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Talent Search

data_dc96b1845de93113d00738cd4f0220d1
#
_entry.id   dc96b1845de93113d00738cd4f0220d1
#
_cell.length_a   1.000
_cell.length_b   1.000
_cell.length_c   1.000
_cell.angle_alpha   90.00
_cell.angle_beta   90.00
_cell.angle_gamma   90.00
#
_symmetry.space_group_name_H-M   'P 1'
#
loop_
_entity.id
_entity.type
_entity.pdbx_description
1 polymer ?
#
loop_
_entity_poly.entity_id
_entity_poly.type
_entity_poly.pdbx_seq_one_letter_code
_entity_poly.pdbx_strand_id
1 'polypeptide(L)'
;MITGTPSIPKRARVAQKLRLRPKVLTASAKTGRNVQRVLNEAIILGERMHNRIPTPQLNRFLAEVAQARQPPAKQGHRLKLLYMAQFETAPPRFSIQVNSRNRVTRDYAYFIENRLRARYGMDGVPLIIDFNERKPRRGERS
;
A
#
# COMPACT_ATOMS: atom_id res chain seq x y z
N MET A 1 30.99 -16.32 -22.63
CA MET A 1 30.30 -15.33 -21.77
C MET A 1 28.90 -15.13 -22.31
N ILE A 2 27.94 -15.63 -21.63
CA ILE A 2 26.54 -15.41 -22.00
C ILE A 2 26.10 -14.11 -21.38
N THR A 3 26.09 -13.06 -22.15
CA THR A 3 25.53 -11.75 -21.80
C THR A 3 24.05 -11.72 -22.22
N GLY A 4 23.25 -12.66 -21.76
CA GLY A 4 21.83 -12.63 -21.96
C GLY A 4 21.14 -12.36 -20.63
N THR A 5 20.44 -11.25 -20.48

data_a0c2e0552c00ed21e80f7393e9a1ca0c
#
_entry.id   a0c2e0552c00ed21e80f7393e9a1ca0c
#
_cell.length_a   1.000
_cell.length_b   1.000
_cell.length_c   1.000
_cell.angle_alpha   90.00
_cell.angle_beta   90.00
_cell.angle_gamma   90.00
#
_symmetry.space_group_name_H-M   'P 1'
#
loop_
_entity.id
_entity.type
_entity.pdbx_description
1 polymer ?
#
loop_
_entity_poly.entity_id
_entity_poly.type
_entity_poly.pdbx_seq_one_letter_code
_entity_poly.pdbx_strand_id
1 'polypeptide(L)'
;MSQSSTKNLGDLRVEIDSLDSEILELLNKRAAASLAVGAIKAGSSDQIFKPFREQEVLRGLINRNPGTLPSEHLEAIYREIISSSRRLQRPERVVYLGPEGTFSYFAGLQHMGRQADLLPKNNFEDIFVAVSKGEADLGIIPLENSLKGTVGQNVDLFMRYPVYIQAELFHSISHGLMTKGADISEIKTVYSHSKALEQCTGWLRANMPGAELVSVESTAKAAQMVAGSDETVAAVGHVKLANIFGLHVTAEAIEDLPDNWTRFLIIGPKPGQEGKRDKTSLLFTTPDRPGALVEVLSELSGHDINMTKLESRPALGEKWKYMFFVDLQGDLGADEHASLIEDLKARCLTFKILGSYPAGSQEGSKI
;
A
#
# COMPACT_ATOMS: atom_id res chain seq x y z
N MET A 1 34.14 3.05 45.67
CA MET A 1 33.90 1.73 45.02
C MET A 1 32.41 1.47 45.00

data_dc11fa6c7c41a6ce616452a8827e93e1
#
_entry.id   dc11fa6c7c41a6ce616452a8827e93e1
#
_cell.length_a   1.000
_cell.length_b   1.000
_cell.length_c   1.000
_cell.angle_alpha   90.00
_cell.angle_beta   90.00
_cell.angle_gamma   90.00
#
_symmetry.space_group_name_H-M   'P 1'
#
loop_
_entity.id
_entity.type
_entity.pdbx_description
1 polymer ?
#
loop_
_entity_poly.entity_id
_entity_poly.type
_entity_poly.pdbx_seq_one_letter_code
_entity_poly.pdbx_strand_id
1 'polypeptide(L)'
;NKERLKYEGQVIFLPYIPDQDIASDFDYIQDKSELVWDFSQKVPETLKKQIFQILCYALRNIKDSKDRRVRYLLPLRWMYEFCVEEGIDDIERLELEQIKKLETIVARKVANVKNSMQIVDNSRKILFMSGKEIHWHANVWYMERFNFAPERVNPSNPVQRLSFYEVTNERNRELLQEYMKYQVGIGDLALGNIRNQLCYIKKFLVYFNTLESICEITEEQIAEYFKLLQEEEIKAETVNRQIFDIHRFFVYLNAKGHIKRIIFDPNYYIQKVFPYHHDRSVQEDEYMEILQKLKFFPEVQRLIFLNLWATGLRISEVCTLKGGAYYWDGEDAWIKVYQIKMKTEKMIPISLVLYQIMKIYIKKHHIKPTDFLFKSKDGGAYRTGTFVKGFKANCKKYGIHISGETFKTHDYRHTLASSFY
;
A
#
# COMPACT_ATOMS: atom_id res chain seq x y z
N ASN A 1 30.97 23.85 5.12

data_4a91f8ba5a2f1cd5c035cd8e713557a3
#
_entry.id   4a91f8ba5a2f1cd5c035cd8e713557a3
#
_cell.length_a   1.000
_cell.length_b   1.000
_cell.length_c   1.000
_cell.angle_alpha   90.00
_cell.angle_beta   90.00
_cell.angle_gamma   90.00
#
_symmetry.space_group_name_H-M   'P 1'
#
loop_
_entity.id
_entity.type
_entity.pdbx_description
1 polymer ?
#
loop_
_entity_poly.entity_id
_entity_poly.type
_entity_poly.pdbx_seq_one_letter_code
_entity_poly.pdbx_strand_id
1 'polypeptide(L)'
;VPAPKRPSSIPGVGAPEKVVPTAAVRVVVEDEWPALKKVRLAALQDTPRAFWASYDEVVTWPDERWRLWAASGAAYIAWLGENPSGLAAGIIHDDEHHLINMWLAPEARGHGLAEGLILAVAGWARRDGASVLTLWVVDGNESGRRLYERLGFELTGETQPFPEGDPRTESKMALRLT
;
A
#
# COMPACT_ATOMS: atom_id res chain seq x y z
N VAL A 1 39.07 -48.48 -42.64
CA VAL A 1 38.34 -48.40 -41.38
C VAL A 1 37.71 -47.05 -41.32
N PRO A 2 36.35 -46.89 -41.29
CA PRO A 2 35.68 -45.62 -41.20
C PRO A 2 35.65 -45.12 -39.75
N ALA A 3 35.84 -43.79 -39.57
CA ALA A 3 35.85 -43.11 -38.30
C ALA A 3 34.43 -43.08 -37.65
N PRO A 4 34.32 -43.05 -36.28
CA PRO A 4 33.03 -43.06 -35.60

Talent being showcased during primetime encourages peer judged performances. Primetime television’s current lineup includes a variety of talent search-themed programs looking for the next idol, the best dance crew, a top model or a person who’s got talent, all within the 7 p.m. to 9 p.m. time spot. Each show searches the United States, stopping in key cities and holding auditions to find the next big thing in entertainment or someone with unmistakable talent.According to the Nielsen rating system, reality shows that promise fame and stardom to average individuals are among the highest-viewed programs on television and is the most-watched genre for the 19 to 26-year-old age group.”It’s captivating TV-seeing everyday people performing, some with undeniable vocals and watching others completely embarrass themselves on national television,” Angela Frost, TJC freshman said. “My friends fill my dorm room every Tuesday and Wednesday night each with phones to place votes for our favorites.”With such a large audience, more individuals, especially students, are broadcasting their talent in and around campus in hopes of being recognized.”I play my music acoustically out of the back of my car in front of RSC during class breaks to anyone who will listen,” Tim Meyer, TJC music major said. “We see talent on every channel, so I give people a chance to see what I have to offer live and without a host.”From music to dance to even magic, students have found ways to draw attention to their gifts.”It can get pretty boring through the week in my dorm so to spice things up a random group of us meet outside of Ornelas and have our own talent-like searches,” Frost said. “We start dancing and just doing stuff we are good at a guy even did some card magic tricks. It’s for entertainment and enjoyment and a little showing off, letting them all know how talented you are.”Tyler Junior College is joining the talent craze and putting on its own version of Showtime at the Apollo, allowing students to perform on stage for the enjoyment of their peers.”More students are wanting to express themselves artistically and creatively,” Regina Williams, event sponsor said. “It’s a modern activity that students will enjoy and it will be successful because everyone is drawn to natural ability and flair. We plan on letting the audience be the judge and letting them choose the best in show, for their generation sees enough television to know talent.”However, not all students are okay with the idea of peer criticism.”I’m secure with my ability to play and sing music. I know I have talent, unlike those people that go in front of the camera only to be taunted,” Meyer said. ” We have gotten so wrapped up in shows that have people judging us to what our talent should be. What happened to freedom of expression? I want people to see my gift, not decide if it is worth a ticket to Hollywood.”

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